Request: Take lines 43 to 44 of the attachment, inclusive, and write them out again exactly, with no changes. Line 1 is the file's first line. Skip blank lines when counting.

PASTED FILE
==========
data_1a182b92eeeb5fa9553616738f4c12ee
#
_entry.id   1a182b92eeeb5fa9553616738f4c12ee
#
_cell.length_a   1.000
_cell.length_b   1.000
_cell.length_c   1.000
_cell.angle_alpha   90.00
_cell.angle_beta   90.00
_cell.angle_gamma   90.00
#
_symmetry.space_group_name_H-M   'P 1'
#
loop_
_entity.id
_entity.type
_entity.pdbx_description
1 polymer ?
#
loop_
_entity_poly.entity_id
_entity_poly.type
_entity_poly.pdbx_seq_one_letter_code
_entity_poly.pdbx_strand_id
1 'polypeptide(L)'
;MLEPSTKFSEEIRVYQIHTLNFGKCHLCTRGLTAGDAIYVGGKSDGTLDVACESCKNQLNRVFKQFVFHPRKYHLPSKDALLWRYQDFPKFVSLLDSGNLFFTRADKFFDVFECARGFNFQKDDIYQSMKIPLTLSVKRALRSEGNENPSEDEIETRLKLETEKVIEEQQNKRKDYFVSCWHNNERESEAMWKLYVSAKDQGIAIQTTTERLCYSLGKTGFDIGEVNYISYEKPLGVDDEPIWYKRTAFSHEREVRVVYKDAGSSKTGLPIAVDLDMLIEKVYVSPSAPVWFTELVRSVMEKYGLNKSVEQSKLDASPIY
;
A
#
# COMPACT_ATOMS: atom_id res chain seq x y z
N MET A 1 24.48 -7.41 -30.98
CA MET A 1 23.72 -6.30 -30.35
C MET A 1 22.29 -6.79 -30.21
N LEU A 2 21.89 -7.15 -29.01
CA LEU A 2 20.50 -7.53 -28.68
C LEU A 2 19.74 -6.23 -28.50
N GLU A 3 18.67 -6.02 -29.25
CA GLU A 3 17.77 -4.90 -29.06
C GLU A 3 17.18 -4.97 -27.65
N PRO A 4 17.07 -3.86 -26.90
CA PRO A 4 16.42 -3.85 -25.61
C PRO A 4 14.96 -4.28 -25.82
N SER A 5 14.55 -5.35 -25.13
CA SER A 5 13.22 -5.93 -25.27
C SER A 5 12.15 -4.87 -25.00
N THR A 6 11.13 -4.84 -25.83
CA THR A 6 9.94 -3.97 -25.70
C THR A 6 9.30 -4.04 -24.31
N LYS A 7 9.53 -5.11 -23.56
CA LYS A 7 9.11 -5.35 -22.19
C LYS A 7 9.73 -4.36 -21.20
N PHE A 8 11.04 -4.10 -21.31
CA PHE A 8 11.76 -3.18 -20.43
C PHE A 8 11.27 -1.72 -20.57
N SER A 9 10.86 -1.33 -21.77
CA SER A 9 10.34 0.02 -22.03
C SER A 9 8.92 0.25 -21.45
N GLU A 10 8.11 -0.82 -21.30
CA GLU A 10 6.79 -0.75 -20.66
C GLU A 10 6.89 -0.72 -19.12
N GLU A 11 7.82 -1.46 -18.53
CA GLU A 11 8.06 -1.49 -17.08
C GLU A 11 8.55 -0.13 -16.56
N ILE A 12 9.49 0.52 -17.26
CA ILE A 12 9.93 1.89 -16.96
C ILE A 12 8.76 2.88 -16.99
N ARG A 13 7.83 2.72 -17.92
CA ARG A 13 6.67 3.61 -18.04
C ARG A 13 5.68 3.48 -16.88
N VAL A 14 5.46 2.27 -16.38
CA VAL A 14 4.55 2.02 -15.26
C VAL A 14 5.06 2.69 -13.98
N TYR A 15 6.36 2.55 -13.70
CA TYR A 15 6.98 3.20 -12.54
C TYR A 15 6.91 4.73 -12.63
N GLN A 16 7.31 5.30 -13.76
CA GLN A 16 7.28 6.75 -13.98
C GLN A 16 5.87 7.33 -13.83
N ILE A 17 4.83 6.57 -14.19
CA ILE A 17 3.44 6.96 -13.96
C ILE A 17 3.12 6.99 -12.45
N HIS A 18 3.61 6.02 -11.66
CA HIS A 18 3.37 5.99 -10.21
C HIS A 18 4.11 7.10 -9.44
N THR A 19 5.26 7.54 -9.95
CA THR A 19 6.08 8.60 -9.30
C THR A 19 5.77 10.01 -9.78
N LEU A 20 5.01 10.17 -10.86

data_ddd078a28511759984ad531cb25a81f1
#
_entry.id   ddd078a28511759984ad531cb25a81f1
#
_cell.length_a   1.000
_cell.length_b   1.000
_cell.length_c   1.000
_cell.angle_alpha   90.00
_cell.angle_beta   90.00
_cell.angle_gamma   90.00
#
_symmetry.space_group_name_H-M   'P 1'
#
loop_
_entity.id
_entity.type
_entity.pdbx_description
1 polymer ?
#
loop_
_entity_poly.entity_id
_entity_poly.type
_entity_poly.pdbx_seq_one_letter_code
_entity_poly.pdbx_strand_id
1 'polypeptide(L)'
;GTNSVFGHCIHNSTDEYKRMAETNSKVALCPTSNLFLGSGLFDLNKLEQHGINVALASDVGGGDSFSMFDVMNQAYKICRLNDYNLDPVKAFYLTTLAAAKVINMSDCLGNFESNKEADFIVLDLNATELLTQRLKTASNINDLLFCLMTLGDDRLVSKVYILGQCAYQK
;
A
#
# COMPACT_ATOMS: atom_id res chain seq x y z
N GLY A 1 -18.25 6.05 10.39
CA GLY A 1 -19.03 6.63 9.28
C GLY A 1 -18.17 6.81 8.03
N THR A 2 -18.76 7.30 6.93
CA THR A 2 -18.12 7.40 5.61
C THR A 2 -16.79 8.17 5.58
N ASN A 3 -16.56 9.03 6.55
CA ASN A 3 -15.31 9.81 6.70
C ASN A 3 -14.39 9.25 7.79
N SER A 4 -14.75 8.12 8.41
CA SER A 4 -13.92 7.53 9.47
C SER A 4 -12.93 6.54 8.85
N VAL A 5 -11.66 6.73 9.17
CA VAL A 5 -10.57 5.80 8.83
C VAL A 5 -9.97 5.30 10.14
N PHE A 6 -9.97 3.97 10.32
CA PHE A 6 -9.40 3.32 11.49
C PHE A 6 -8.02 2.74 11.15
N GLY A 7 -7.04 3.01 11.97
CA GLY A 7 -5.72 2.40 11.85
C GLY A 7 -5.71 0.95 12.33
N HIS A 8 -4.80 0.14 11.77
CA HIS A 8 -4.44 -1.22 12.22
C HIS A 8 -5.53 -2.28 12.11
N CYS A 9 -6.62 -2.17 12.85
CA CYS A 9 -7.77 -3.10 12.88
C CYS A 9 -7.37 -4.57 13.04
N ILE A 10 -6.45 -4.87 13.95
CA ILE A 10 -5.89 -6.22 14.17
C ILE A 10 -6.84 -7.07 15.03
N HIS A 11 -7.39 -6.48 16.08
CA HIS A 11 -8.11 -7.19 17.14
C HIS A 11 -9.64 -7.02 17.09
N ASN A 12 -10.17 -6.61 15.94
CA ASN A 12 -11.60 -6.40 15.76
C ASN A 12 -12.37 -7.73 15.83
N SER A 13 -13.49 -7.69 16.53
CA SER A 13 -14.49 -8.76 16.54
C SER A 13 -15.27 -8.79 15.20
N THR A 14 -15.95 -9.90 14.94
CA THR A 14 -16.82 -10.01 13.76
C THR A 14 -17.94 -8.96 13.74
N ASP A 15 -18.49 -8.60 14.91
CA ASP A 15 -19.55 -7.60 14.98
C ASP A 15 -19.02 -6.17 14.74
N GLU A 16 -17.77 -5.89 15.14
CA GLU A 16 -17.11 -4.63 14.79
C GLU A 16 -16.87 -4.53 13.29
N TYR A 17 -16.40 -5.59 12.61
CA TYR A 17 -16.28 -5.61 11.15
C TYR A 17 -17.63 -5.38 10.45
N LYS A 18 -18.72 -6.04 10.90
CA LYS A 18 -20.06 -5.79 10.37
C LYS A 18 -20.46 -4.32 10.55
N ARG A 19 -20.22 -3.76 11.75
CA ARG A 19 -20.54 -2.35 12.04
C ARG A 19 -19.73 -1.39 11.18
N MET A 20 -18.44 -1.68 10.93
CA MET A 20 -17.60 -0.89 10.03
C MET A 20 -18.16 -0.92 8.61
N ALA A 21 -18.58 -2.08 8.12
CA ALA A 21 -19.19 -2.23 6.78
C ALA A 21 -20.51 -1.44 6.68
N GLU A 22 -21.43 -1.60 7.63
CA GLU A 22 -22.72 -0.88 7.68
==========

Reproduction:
N SER A 5 14.55 -5.35 -25.13
CA SER A 5 13.22 -5.93 -25.27